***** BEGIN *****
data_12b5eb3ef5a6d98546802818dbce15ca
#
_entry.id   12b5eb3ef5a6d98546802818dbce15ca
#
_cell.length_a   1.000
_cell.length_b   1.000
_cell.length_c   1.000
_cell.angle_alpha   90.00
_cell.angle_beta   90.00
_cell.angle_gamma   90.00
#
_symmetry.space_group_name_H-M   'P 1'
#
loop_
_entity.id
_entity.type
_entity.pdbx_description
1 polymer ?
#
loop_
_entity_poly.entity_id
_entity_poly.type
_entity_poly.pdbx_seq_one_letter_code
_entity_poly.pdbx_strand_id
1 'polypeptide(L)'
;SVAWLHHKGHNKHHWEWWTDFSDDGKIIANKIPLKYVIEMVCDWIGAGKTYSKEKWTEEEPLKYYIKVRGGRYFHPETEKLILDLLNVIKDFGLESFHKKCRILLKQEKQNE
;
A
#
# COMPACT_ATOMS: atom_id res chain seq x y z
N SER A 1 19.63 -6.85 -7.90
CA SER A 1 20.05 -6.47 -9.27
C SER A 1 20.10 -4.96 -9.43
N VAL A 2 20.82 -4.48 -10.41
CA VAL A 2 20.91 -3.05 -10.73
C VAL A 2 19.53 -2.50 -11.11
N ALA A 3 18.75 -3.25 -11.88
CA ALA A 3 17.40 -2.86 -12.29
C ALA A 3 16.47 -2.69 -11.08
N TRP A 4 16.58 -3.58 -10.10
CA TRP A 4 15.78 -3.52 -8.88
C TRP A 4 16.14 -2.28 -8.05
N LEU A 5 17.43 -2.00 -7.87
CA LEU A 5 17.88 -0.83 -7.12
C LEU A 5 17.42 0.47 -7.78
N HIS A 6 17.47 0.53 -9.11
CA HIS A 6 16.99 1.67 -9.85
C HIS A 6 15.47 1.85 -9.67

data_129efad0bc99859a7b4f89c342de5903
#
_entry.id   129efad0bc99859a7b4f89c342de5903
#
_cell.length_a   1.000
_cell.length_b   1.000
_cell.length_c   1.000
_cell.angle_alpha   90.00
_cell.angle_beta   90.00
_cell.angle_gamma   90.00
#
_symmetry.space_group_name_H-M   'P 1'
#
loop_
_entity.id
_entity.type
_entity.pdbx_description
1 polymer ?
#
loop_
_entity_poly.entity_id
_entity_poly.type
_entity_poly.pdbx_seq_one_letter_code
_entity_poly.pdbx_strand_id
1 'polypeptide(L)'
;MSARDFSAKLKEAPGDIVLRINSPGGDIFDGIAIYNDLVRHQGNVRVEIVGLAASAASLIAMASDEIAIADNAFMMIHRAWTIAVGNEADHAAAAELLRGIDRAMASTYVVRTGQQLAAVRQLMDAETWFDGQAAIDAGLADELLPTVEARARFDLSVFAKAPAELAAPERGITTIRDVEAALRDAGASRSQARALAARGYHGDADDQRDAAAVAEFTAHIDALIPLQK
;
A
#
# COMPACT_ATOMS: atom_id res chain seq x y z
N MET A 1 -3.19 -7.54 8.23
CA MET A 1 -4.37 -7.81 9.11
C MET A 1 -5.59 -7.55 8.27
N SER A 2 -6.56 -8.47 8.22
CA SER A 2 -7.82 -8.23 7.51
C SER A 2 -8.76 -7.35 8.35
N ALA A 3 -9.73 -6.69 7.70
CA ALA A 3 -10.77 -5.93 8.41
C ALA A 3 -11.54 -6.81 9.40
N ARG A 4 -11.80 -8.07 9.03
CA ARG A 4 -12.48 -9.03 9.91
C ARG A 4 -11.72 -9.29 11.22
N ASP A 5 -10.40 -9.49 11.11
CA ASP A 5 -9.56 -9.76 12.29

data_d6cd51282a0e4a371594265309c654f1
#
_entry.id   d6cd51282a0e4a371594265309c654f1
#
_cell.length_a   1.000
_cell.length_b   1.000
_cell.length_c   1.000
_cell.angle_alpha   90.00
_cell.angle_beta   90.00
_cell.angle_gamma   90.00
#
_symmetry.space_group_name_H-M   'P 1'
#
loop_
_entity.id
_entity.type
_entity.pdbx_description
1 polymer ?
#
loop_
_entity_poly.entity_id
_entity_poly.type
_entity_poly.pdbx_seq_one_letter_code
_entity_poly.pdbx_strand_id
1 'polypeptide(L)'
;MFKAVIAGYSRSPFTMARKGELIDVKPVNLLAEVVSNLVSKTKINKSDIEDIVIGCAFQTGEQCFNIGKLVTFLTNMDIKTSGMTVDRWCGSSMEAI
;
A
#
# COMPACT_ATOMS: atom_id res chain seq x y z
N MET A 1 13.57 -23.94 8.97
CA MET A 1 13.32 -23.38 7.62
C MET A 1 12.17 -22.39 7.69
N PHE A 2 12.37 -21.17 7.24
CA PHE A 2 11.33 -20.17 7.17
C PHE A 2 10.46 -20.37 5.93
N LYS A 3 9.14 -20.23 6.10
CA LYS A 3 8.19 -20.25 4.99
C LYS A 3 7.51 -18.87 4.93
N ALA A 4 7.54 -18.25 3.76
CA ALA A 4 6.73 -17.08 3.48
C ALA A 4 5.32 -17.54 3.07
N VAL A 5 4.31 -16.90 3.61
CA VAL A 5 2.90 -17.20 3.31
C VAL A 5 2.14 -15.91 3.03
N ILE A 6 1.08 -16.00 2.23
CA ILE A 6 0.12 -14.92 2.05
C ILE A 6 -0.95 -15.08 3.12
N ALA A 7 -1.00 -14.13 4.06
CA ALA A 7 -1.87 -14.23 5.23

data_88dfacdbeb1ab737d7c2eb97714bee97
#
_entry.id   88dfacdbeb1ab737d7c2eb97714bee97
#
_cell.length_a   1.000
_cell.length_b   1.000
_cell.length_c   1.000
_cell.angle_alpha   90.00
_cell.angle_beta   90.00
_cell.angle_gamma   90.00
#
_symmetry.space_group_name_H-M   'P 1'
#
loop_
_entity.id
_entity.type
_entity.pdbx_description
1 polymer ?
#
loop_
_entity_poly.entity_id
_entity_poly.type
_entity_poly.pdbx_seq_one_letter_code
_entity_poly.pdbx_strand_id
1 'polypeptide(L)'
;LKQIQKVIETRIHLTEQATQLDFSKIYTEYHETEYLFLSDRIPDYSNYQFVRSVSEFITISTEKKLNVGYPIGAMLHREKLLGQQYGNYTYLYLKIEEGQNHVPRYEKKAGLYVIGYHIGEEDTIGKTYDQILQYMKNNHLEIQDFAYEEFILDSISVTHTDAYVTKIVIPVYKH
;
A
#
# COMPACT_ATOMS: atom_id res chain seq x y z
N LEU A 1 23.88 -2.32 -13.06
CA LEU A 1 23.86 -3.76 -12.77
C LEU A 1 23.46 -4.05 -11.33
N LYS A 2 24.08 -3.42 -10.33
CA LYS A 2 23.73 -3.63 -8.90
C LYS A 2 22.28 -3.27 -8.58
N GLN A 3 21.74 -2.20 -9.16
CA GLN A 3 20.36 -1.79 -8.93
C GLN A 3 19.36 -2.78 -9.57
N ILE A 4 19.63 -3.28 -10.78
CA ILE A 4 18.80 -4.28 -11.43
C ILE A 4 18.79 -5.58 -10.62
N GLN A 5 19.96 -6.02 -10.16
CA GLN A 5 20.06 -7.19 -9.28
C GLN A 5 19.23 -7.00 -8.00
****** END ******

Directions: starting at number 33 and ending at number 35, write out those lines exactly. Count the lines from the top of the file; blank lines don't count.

C SER A 1 20.10 -4.96 -9.43
N VAL A 2 20.82 -4.48 -10.41
CA VAL A 2 20.91 -3.05 -10.73